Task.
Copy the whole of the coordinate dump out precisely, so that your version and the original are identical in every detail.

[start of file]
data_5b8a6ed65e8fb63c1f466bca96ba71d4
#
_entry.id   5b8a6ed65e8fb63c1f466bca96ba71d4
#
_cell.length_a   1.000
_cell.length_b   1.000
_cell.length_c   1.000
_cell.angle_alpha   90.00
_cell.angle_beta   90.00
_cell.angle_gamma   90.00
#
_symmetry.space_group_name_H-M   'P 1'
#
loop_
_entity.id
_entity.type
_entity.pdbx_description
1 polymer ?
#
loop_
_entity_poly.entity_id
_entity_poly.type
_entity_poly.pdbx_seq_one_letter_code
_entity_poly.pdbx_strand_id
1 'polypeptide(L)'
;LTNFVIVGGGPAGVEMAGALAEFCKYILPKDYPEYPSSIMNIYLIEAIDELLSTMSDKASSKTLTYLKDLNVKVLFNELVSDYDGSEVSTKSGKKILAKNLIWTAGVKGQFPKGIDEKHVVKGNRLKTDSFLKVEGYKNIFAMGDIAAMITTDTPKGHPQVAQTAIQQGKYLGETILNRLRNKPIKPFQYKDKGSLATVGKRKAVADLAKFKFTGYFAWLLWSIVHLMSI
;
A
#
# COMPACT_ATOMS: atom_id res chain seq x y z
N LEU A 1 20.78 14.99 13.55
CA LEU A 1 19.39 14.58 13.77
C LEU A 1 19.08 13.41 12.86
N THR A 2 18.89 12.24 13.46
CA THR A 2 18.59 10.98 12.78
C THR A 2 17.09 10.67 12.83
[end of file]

data_5b8a6ed65e8fb63c1f466bca96ba71d4
#
_entry.id   5b8a6ed65e8fb63c1f466bca96ba71d4
#
_cell.length_a   1.000
_cell.length_b   1.000
_cell.length_c   1.000
_cell.angle_alpha   90.00
_cell.angle_beta   90.00
_cell.angle_gamma   90.00
#
_symmetry.space_group_name_H-M   'P 1'
#
loop_
_entity.id
_entity.type
_entity.pdbx_description
1 polymer ?
#
loop_
_entity_poly.entity_id
_entity_poly.type
_entity_poly.pdbx_seq_one_letter_code
_entity_poly.pdbx_strand_id
1 'polypeptide(L)'
;LTNFVIVGGGPAGVEMAGALAEFCKYILPKDYPEYPSSIMNIYLIEAIDELLSTMSDKASSKTLTYLKDLNVKVLFNELVSDYDGSEVSTKSGKKILAKNLIWTAGVKGQFPKGIDEKHVVKGNRLKTDSFLKVEGYKNIFAMGDIAAMITTDTPKGHPQVAQTAIQQGKYLGETILNRLRNKPIKPFQYKDKGSLATVGKRKAVADLAKFKFTGYFAWLLWSIVHLMSI
;
A
#
# COMPACT_ATOMS: atom_id res chain seq x y z
N LEU A 1 20.78 14.99 13.55
CA LEU A 1 19.39 14.58 13.77
C LEU A 1 19.08 13.41 12.86
N THR A 2 18.89 12.24 13.46
CA THR A 2 18.59 10.98 12.78
C THR A 2 17.09 10.67 12.83